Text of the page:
As sophisticated as auto racing has become with spotters, computer links and radio communications, the key to understanding what is happening on the track is the flags used by race officials and corner marshals (corner workers).
Drivers rely on the flags to tell them what is happening during practice, qualifying and racing. As a spectator, either at the track or via television, you can tell what's happening as soon as you see a flag. It only takes a few minutes to learn what the different flags mean.
While many of the flags have similar meanings, there are variations between racing series and, sometimes, from track to track. Meaning also can differ depending on how the flag is held. A stationary flag can have one meaning while the waving flag can have another. It's up to the race officials and corner workers to make sure the proper flag is used and held or waved appropriately.
The following guide to auto racing flags includes the most commonly used meanings. Racers and team members should always check their individual series rule book and ask at the track for any variations. NOTE: The NWARC does not use all of the flags described below during track events.
The green flag is waved by the starter to indicate the beginning of a race, qualifying or practice session. It is waved after a caution to tell the drivers that the race has been restarted. The green flag also is an indication that the course is clear of any obstacles or debris.
The yellow flag is the signal for caution. When it is held stationary it is an indication that there is a problem ahead. Drivers must slow and refrain from passing. A waving yellow flag indicates immediate danger ahead. Drivers must be prepared to stop and cannot pass, although they can close the distance to the car immediately in front. Yellow flags can indicate problems in one area of a track when waved by only one or two corner workers. A "full course caution" (or yellow) is when all flags around the track are being waved. This is initiated by the starter. Passing under the yellow is a serious infraction and drivers may be severely punished. When a driver is penalized for passing under yellow it is often a controversial call and may be appealed.
When a race is "red flagged" it is stopped due to some condition that has made the track un-raceable. These conditions can range from weather problems to accidents to surface problems such as oil on the track. A red flag often means the track has been completely blocked by an accident or debris and there is no safe route through the problem. The red flag generally is preceded by waving yellow flags. As soon as a red flag is shown, drivers must come to a stop as quickly and safely as possible. Unless it is specifically authorized by the Race Director and announced to all competitors, no service of any kind may be performed on any cars from the time the red flag is shown until the race is restarted. This includes cars which may already be in the pits. Each series has different rules on what drivers and teams can do during a red flag stop and how the restart is handled.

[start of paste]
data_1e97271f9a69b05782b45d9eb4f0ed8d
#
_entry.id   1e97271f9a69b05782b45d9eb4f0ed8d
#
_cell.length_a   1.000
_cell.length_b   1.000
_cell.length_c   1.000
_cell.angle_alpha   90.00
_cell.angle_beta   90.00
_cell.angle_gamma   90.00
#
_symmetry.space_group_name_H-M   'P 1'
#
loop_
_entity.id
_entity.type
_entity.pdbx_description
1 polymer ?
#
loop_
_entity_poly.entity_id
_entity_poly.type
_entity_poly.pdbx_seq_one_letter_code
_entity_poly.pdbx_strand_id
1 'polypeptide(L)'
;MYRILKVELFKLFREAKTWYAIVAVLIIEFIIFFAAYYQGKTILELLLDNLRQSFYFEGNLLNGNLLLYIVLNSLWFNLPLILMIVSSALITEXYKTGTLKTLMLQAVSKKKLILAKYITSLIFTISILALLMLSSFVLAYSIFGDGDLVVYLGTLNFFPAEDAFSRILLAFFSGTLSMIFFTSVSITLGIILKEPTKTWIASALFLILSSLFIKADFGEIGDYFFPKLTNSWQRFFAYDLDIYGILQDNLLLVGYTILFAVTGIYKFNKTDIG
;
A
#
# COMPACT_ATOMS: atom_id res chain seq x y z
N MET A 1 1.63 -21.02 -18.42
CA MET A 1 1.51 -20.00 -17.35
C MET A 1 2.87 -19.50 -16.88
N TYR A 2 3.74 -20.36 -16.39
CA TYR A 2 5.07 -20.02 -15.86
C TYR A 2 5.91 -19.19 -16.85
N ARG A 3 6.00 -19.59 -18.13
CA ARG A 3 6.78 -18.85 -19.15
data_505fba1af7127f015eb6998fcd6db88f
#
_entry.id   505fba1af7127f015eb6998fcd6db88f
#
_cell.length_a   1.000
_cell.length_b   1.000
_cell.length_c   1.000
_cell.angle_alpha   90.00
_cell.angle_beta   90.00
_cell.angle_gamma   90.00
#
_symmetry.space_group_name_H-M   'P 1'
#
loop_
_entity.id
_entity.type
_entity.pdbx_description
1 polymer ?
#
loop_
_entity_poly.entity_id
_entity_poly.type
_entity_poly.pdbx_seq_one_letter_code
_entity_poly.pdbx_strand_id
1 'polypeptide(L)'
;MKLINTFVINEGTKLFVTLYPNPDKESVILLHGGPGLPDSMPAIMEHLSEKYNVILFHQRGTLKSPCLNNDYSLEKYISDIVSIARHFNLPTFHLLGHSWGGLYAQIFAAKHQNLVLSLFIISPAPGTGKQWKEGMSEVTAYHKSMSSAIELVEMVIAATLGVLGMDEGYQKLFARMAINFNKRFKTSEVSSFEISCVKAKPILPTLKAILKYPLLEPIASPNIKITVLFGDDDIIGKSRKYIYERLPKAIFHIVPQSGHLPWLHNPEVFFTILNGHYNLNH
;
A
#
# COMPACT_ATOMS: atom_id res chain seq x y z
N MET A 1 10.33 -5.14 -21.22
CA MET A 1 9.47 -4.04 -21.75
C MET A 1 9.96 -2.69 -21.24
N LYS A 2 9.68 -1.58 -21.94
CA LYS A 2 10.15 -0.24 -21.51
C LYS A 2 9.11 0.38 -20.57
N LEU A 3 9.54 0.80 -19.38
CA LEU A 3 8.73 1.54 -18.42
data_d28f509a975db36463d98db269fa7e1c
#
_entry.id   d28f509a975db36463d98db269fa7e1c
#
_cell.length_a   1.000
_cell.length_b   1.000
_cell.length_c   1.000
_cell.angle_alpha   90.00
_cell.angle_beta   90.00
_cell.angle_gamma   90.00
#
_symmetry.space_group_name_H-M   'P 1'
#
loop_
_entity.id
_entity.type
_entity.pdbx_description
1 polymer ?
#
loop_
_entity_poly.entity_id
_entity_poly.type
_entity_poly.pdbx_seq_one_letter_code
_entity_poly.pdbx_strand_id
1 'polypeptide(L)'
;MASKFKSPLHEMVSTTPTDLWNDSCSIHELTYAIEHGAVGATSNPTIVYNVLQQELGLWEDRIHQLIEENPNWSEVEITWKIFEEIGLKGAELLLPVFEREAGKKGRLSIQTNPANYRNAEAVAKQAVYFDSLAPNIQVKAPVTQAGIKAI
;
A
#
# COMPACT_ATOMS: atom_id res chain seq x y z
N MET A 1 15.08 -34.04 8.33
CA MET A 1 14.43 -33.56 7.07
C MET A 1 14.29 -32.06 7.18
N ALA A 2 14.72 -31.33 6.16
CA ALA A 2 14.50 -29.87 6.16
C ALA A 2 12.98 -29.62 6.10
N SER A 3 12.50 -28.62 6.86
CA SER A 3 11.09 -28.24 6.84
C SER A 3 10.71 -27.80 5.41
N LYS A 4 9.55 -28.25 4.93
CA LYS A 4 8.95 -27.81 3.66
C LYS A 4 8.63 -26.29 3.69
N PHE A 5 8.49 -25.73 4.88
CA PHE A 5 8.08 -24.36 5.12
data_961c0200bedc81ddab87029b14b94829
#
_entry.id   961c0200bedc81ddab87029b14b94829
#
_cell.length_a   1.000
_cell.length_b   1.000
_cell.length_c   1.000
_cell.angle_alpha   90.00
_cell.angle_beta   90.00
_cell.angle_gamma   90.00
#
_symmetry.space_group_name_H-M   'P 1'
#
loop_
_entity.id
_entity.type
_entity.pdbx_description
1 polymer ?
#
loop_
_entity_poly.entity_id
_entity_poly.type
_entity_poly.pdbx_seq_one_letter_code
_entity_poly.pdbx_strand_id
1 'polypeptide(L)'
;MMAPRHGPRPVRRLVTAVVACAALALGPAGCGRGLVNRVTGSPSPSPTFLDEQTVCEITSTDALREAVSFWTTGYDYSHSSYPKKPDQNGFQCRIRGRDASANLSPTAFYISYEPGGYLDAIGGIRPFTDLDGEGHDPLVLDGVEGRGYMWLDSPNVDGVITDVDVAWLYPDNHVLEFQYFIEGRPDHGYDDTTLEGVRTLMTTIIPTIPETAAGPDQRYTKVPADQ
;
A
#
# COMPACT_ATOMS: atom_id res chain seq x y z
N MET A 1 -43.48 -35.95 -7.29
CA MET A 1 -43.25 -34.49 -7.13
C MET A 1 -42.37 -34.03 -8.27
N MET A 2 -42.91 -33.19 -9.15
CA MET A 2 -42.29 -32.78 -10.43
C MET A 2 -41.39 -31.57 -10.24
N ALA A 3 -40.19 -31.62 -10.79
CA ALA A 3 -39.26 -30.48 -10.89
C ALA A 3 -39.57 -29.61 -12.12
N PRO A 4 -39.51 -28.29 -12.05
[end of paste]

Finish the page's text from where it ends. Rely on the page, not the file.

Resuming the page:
When waved by the starter the white flag indicates that a driver is entering the last lap of practice, qualifying or a race. It is waved continuously to all cars following the leader until the leader approaches the finish line. In some areas the white flag is used by corner workers to indicate an ambulance or slow moving vehicle on the track. To avoid confusion, some tracks use a white flag with red cross to indicate an ambulance is on the track or needed.
One of the most familiar symbols worldwide, the checkered flag says "racing!" It is waved by the starter to indicate the finish of the race or practice session. The checkered flag is waved for all finishers. The race winner usually collects a checkered flag for a victory lap around the track. In many race series the checkered flag has the race logo embroidered on the flag and it is given to the winner as a memento.
Drivers hate being "black flagged" because it always means bad news. While the use of the black flag and the black/orange flag can vary between series, the all-black flag generally means that there has been an infraction. The driver must bring the car to the pits on the next lap. The flag is displayed along with a pit board listing the driver's car number. Drivers sometimes ignore a black flag. Doing so can result in severe penalties, including disqualification and loss of points. If a competitor should fail to obey the black flag after it has been displayed to him/her on four consecutive laps, the Race Director will instruct the Timekeeper to stop timing and scoring the car.
The black flag with orange circle means the driver must bring the car to the pits on the next lap. This flag indicates there is a serious mechanical problem with the car that can endanger the driver or others. Ignoring this black flag can bring severe penalties as it represents a dangerous situation.
Passing and Overtaking
The blue or passing flag has different meanings depending on how it is held and whether it is used during practice, qualifying or racing. Generally when it is held motionless it is an indication to a driver that there is a faster car following closely behind, but not yet close enough for a pass. A waving flag generally indicates that the driver is about to be overtaken and should take care to permit the following vehicle a safe pass. Some drivers resist moving over for an over-taking car when they feel they are racing for position. Controversy can follow the use of the passing flag. Some series use a blue flag with a diagonal yellow stripe.
Often called an "oil flag", this indicates there is a problem with, or change in, the surface ahead. This commonly means there is oil on the track. It also can mean water or another substance causing a change in the racing surface. The number of stripes on this flag varies (some are yellow with two red stripes) but the meaning remains the same.